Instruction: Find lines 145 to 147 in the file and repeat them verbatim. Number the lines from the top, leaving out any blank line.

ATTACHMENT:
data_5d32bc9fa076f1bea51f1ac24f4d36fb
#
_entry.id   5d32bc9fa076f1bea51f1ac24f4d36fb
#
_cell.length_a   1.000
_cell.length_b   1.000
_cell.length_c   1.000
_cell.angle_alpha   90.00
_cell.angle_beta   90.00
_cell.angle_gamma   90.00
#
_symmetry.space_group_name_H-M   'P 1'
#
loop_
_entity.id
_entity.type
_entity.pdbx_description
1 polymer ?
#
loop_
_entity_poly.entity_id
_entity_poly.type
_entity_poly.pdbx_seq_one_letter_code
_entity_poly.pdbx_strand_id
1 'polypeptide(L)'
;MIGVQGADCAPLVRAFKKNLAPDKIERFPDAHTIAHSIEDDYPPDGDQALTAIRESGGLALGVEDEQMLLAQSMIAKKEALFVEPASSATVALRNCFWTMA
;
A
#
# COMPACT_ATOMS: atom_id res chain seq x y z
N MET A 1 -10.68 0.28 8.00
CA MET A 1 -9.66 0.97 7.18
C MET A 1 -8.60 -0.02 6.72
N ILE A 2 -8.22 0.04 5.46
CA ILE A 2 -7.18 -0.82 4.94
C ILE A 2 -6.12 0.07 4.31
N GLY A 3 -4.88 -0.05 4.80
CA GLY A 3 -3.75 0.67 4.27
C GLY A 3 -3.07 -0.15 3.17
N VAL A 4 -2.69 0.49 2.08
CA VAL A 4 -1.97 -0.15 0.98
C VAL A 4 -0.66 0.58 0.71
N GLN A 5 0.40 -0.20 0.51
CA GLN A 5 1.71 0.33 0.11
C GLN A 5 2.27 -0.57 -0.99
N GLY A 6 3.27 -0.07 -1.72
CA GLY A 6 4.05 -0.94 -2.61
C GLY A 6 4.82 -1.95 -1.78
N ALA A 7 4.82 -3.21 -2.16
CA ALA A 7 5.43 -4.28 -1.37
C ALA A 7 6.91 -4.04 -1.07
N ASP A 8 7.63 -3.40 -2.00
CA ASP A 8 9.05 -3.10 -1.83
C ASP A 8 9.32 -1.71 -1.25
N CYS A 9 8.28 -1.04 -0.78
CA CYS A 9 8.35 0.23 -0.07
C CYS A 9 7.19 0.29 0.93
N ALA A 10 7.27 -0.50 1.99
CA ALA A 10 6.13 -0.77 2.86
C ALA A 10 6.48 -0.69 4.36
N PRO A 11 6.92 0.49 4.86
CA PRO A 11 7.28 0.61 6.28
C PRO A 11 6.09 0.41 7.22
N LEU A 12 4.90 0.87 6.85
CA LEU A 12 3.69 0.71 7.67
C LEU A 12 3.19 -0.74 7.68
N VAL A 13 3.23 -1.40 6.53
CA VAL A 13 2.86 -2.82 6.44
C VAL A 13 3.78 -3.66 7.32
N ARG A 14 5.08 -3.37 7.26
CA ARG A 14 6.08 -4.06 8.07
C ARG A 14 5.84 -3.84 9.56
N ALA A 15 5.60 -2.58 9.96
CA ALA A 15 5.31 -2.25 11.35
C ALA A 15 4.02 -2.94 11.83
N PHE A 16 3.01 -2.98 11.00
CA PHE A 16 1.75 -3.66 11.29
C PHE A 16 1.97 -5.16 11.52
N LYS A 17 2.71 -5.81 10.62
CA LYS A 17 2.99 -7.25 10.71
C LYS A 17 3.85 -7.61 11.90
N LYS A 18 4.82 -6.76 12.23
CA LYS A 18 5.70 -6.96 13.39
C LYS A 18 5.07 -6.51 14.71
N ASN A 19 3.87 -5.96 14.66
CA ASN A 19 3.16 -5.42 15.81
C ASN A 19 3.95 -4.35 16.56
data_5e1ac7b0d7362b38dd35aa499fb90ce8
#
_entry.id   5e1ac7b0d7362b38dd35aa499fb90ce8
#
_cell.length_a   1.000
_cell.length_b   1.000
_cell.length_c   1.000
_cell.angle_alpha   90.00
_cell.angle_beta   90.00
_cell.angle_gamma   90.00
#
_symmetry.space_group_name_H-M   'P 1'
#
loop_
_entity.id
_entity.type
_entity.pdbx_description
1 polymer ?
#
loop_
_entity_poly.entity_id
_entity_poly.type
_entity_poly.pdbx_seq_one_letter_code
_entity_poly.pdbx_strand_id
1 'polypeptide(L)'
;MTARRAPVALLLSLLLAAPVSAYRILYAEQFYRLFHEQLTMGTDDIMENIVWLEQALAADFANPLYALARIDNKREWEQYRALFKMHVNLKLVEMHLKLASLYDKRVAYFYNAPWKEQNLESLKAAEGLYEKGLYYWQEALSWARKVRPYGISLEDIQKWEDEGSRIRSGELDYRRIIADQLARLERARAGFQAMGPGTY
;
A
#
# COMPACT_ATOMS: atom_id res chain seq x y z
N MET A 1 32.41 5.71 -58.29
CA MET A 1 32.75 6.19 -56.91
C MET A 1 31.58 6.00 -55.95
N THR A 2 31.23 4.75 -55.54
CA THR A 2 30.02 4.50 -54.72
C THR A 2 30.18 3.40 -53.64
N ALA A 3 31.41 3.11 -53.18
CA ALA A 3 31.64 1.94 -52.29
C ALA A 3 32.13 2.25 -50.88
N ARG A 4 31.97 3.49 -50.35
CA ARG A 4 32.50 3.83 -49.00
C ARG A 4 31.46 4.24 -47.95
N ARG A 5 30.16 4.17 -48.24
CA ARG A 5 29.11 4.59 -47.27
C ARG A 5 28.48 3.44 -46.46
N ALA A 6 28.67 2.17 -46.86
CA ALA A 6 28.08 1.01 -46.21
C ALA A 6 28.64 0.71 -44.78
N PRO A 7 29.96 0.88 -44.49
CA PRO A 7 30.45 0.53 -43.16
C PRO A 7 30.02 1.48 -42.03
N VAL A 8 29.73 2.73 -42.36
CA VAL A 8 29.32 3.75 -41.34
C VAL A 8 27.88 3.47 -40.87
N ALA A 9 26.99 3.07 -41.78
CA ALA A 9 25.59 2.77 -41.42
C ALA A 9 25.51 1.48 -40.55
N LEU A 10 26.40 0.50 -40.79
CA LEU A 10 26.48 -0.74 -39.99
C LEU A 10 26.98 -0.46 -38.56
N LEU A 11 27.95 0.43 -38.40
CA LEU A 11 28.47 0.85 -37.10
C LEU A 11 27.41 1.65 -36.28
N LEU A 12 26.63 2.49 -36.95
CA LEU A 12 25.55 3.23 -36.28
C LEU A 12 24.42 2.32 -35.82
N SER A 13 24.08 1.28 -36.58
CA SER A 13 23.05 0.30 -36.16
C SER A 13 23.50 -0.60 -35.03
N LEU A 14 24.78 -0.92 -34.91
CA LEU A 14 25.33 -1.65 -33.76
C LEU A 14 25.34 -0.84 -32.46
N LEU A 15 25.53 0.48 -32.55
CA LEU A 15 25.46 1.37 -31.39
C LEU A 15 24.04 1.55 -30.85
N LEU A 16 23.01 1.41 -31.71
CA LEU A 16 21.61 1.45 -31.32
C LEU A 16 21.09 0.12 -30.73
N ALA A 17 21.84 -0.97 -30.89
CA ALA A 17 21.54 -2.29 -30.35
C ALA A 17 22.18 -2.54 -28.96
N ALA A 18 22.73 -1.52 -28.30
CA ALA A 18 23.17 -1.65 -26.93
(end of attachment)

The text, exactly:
N LEU A 10 26.40 0.50 -40.79
CA LEU A 10 26.48 -0.74 -39.99
C LEU A 10 26.98 -0.46 -38.56